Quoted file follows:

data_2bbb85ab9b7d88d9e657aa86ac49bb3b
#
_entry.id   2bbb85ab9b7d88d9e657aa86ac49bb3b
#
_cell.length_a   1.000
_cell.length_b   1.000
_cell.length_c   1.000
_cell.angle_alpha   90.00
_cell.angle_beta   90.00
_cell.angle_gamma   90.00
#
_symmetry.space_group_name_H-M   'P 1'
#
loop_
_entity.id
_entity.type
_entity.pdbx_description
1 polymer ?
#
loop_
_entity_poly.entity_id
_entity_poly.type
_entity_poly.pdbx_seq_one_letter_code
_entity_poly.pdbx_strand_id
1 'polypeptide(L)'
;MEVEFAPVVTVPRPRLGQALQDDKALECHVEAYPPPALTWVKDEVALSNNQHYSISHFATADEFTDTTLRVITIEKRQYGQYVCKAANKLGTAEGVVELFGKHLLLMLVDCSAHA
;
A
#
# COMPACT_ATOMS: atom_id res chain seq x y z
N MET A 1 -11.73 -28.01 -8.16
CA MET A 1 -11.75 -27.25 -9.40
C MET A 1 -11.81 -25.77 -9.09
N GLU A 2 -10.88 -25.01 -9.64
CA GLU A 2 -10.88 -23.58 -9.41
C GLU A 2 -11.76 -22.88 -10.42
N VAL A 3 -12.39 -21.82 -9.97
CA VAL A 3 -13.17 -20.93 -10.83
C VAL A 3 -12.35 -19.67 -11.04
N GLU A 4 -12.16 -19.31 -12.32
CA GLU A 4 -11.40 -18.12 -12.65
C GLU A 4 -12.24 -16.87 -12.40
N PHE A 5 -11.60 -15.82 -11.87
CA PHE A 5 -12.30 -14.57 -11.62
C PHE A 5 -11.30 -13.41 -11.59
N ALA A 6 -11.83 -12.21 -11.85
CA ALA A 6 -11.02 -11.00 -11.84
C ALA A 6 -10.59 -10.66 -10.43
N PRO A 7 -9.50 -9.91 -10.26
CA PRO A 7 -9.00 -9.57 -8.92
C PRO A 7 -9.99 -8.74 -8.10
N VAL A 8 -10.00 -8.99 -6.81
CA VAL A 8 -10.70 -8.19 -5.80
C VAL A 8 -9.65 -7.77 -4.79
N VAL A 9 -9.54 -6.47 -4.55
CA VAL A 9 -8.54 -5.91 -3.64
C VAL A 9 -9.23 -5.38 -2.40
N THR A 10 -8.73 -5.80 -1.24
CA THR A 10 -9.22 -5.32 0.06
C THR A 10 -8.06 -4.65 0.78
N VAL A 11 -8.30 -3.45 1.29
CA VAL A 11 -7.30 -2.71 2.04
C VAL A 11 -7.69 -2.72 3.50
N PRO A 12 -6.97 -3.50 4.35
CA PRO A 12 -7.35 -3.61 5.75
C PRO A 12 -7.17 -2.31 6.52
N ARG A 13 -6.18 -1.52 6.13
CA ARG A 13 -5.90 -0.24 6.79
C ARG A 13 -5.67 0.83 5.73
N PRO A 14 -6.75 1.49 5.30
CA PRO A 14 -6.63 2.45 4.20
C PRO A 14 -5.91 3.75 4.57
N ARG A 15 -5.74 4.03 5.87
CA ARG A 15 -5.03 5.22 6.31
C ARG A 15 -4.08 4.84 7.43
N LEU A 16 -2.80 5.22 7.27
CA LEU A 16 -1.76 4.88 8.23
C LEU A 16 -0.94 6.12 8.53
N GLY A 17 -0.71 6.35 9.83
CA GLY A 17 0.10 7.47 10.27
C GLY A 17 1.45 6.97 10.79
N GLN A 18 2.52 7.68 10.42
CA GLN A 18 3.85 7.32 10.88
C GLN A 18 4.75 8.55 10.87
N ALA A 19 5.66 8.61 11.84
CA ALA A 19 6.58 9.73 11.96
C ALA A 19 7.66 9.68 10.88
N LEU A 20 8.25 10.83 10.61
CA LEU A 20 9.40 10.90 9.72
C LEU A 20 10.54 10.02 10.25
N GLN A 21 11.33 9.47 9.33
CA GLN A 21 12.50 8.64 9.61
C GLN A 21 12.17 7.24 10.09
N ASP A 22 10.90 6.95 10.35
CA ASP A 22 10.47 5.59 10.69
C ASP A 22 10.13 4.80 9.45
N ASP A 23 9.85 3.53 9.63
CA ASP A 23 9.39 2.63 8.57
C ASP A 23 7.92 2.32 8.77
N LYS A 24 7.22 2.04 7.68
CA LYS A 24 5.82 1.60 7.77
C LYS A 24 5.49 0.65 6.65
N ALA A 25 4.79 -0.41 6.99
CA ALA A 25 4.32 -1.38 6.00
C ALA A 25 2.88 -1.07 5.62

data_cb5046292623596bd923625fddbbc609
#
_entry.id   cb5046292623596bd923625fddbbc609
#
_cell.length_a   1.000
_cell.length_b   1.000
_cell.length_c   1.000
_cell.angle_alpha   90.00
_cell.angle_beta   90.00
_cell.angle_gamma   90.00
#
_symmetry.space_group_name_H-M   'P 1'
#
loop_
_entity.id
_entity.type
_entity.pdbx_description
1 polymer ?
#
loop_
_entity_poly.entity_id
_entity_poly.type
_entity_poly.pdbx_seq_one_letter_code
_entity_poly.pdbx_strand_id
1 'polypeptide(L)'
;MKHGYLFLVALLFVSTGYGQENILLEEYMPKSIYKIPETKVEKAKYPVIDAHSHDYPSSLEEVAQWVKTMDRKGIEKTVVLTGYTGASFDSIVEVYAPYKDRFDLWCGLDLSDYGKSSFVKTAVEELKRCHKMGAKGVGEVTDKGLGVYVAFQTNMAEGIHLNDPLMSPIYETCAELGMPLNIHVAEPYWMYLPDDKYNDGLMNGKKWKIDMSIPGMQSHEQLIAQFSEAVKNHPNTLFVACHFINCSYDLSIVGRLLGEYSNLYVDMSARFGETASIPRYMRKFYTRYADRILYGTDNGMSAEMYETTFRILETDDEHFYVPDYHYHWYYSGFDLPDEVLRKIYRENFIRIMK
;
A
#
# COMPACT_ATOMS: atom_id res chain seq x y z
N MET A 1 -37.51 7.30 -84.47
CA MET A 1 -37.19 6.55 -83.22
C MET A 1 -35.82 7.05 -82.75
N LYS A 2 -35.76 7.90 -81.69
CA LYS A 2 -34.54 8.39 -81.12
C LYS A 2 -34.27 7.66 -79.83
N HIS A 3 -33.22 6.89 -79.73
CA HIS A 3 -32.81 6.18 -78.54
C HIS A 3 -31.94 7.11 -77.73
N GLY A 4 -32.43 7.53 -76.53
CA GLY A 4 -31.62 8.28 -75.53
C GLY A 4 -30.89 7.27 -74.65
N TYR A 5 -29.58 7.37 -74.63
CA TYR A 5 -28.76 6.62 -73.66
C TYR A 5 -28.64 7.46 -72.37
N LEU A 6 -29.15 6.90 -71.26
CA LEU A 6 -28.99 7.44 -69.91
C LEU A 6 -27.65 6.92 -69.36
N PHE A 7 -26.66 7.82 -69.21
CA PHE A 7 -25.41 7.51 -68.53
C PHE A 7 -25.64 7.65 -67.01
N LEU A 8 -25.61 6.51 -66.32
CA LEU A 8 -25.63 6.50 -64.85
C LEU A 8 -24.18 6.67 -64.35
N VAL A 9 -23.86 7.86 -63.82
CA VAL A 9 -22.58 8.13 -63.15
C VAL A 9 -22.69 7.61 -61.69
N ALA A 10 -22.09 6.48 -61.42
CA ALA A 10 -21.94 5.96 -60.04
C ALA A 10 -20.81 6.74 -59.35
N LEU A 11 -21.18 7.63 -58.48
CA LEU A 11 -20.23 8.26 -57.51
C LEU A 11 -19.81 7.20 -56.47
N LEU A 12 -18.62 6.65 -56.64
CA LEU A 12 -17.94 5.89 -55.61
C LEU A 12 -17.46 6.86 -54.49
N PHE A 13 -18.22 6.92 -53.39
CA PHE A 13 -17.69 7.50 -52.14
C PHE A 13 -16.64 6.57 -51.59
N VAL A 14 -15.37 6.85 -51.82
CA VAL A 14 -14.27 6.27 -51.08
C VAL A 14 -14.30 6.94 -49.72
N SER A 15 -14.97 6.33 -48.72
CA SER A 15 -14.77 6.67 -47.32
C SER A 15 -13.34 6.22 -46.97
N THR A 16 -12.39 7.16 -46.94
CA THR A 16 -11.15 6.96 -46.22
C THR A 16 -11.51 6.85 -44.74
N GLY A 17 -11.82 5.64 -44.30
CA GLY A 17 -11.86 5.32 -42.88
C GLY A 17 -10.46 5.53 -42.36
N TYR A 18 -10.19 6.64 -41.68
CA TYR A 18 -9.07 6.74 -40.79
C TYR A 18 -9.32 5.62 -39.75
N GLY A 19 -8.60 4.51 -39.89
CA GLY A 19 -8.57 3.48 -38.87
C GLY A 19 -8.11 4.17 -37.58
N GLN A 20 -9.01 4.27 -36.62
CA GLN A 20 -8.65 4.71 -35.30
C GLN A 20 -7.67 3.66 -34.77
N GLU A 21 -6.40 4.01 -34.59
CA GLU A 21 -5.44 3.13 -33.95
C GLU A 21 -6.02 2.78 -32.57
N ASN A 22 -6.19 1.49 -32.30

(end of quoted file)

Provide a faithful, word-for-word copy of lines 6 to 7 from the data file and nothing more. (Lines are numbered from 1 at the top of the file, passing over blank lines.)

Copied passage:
_cell.length_b   1.000
_cell.length_c   1.000